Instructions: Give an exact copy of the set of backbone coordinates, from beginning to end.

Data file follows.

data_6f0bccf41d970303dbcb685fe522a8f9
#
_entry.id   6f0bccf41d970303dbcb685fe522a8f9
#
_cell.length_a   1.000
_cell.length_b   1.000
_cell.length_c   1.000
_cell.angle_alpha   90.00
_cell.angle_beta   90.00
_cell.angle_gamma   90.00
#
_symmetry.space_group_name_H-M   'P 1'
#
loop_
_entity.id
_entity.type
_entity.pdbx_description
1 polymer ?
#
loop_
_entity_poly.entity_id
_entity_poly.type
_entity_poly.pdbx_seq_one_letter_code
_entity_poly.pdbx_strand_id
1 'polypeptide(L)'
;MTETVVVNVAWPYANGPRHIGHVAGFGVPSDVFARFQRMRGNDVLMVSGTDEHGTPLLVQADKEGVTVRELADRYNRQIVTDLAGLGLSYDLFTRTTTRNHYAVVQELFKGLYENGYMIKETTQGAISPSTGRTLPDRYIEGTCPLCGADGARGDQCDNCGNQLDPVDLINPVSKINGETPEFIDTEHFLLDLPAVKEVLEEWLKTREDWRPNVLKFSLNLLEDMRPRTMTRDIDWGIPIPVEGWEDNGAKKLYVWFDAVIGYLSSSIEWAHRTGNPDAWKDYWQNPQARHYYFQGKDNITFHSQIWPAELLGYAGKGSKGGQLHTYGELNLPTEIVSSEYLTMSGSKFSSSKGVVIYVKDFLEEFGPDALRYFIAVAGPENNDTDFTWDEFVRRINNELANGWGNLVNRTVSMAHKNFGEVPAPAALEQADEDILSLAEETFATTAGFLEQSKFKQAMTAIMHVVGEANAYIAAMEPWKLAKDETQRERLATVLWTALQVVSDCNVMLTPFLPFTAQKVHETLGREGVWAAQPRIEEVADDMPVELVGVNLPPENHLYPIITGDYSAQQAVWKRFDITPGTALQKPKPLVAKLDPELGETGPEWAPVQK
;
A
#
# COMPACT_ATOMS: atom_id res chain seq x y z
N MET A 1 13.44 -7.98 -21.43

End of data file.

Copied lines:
data_6f0bccf41d970303dbcb685fe522a8f9
#
_entry.id   6f0bccf41d970303dbcb685fe522a8f9
#
_cell.length_a   1.000
_cell.length_b   1.000
_cell.length_c   1.000
_cell.angle_alpha   90.00
_cell.angle_beta   90.00
_cell.angle_gamma   90.00
#
_symmetry.space_group_name_H-M   'P 1'
#
loop_
_entity.id
_entity.type
_entity.pdbx_description
1 polymer ?
#
loop_
_entity_poly.entity_id
_entity_poly.type
_entity_poly.pdbx_seq_one_letter_code
_entity_poly.pdbx_strand_id
1 'polypeptide(L)'
;MTETVVVNVAWPYANGPRHIGHVAGFGVPSDVFARFQRMRGNDVLMVSGTDEHGTPLLVQADKEGVTVRELADRYNRQIVTDLAGLGLSYDLFTRTTTRNHYAVVQELFKGLYENGYMIKETTQGAISPSTGRTLPDRYIEGTCPLCGADGARGDQCDNCGNQLDPVDLINPVSKINGETPEFIDTEHFLLDLPAVKEVLEEWLKTREDWRPNVLKFSLNLLEDMRPRTMTRDIDWGIPIPVEGWEDNGAKKLYVWFDAVIGYLSSSIEWAHRTGNPDAWKDYWQNPQARHYYFQGKDNITFHSQIWPAELLGYAGKGSKGGQLHTYGELNLPTEIVSSEYLTMSGSKFSSSKGVVIYVKDFLEEFGPDALRYFIAVAGPENNDTDFTWDEFVRRINNELANGWGNLVNRTVSMAHKNFGEVPAPAALEQADEDILSLAEETFATTAGFLEQSKFKQAMTAIMHVVGEANAYIAAMEPWKLAKDETQRERLATVLWTALQVVSDCNVMLTPFLPFTAQKVHETLGREGVWAAQPRIEEVADDMPVELVGVNLPPENHLYPIITGDYSAQQAVWKRFDITPGTALQKPKPLVAKLDPELGETGPEWAPVQK
;
A
#
# COMPACT_ATOMS: atom_id res chain seq x y z
N MET A 1 13.44 -7.98 -21.43